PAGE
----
Mainframes and other stuff
Recycle center in NC is willing to save out "stuff" for people.
No, no one can go in the back and scrounge.
No, he does not want a lot of emails from people.
Yes, he gets big blue and orange and beige 6 foot tall OLD mainframes in all
the time. They squash them at the moment.
Yes, he will package small orders, and will properly palletize larger
Local pick up will be available after the new year.
So, if u can send me a picture with description and some part numbers, along
with what you want to pay, I will consolidate things and make arrangements.
Please don't ask for specific boards from DEC; they don't want to go into
that much detail.
QBUS will mean nothing to him.
Big orange cabinet that says xxxxx is much more likely to get saved.
They are moving to new warehouse 1st of the month, so all this will start
happening after the 1st of the year.
1613 Water Street
Kerrville, TX 78028
sales at elecplus.com
AOL IM elcpls
I have a VAX730 with both TU58 drives destroyed (capstan melted, need
I also have a bunch of cassettes, but unfortunately all seem to have
problems with the bend and/or bad spots on the tape.
Possibly I would try to replace the broken bands (if I find a source)
and/or replace the magnetic tape when damaged (I was thinking to try
with audio cassette tape, don' t know if metal oxide high density tape
could be good for it).
Anybody has some information about the coercivity of original DEC TU58 tape?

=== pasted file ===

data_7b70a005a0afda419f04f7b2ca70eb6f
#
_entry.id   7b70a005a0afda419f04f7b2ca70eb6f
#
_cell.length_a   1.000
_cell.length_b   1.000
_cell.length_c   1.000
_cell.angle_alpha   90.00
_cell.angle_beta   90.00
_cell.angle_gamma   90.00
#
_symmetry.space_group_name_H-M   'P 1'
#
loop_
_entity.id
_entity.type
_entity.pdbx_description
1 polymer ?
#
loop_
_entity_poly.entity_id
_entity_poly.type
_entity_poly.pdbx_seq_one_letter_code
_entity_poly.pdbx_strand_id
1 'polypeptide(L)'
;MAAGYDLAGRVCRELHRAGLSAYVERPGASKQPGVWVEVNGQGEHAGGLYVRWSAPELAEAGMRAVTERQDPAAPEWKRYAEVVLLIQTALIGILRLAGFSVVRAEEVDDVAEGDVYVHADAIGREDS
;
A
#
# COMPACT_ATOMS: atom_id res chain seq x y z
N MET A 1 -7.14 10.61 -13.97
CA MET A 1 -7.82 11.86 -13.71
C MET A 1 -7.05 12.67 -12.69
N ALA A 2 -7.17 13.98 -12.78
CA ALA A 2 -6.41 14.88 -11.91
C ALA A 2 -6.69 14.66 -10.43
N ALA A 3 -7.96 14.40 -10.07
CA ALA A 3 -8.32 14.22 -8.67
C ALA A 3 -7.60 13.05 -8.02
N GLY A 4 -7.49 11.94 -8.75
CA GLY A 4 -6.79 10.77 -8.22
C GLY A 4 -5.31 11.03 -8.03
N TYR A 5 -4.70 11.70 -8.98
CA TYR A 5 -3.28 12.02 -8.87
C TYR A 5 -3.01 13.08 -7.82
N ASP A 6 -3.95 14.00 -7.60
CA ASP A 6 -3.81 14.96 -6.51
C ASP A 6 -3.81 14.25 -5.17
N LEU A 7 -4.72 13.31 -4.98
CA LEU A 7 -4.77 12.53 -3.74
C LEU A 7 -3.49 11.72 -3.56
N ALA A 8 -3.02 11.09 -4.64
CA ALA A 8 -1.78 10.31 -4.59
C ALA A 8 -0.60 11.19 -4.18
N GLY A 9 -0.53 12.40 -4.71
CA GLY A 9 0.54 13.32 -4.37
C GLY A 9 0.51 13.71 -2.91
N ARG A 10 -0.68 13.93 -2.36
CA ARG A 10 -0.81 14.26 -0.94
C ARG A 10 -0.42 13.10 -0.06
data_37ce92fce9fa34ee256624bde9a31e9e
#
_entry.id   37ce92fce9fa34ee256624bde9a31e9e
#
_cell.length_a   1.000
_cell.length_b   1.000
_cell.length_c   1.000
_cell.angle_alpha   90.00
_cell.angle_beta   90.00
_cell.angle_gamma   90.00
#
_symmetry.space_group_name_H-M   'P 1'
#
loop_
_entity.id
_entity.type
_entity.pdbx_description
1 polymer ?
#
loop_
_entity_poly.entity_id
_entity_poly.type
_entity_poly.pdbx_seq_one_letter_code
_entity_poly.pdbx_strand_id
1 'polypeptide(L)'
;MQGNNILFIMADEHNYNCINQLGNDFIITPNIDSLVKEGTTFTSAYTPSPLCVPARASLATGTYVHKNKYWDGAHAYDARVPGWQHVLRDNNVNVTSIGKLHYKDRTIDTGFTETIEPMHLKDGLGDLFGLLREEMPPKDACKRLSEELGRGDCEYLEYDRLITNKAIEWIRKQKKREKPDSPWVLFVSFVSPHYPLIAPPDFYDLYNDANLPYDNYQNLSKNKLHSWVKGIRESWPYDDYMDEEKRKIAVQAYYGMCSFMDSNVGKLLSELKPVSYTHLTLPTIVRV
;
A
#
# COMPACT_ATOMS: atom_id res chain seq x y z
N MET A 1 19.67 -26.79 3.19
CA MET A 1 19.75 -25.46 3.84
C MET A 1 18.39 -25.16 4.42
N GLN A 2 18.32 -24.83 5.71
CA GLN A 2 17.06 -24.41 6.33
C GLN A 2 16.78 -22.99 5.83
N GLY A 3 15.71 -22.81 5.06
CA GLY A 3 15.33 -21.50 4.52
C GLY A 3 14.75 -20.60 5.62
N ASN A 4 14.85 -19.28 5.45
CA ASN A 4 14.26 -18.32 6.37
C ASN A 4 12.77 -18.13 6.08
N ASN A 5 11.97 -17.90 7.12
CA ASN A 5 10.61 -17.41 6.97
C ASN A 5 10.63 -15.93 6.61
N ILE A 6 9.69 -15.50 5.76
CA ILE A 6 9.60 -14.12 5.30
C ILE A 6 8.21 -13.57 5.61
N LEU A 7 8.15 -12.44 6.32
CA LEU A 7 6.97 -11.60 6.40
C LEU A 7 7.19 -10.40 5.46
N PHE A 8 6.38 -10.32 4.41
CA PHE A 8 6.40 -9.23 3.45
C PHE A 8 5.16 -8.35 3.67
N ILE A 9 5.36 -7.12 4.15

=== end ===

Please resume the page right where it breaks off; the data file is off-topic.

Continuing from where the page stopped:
One problem indeed is the need of reformatting the tape, but: if I can
emulate the TU58 drive using a serial, would it be possible to send
raw commands to the drive using the serial and a PC?
PS-If possible, some good-condition cassette would be very useful to
me too. I'm located in Italy.
An interesting 3 hours on PBS last night:
- 'Steve Jobs - One Last Thing': No description necessary.
- 'Long Distance Warrior': McGowan/MCI's David & Goliath battle with AT&T
and disastrous merger with Worldcom.
- 'Digital Man/Digital World': Ken Olsen/DEC's growth and ultimate decline.
(No doubt everyone here except myself had already seen this one ;-)
Interesting comparison of the different styles and personalities of three
men who profoundly influenced the tech world of today and their companies.
Thoroughly enjoyed it.
A friend of mine just returned a modem he got from me decades ago, a
Ventel MD212-plus. It's an early-1980s non-AT-command-set
autodialling modem. The settings are adjusted via a pair of 10-pin
DIP switches accessible from the back. I've checked the web and
bitsavers. So far, all I've found is some old Usenet articles and a
couple of pictures, but no manual or jumper guide.
One "feature" is that it lacks a modular jack to plug into the phone
system. Fortunately, my friend kept the proprietary DA15 cable. I've
never seen that choice of connectors on any other modem.
Does anyone have any Ventel docs?
Many of us maintain large collections of bits that we'd like to preserve over a long time, and distribute, replicate, and migrate via unreliable storage media and networks. As disk sizes (and archive sizes) have increased, the probability of corruption undetected or uncorrected by the mechanisms normally built into disk drives, network protocols, and filesystems has increased to a level that warrants great concern.
I would be interested to know if there exists an archive format that has the following desirable properties:
1) It is well-documented, and relatively simple, to facilitate its implementation on many platforms present and future.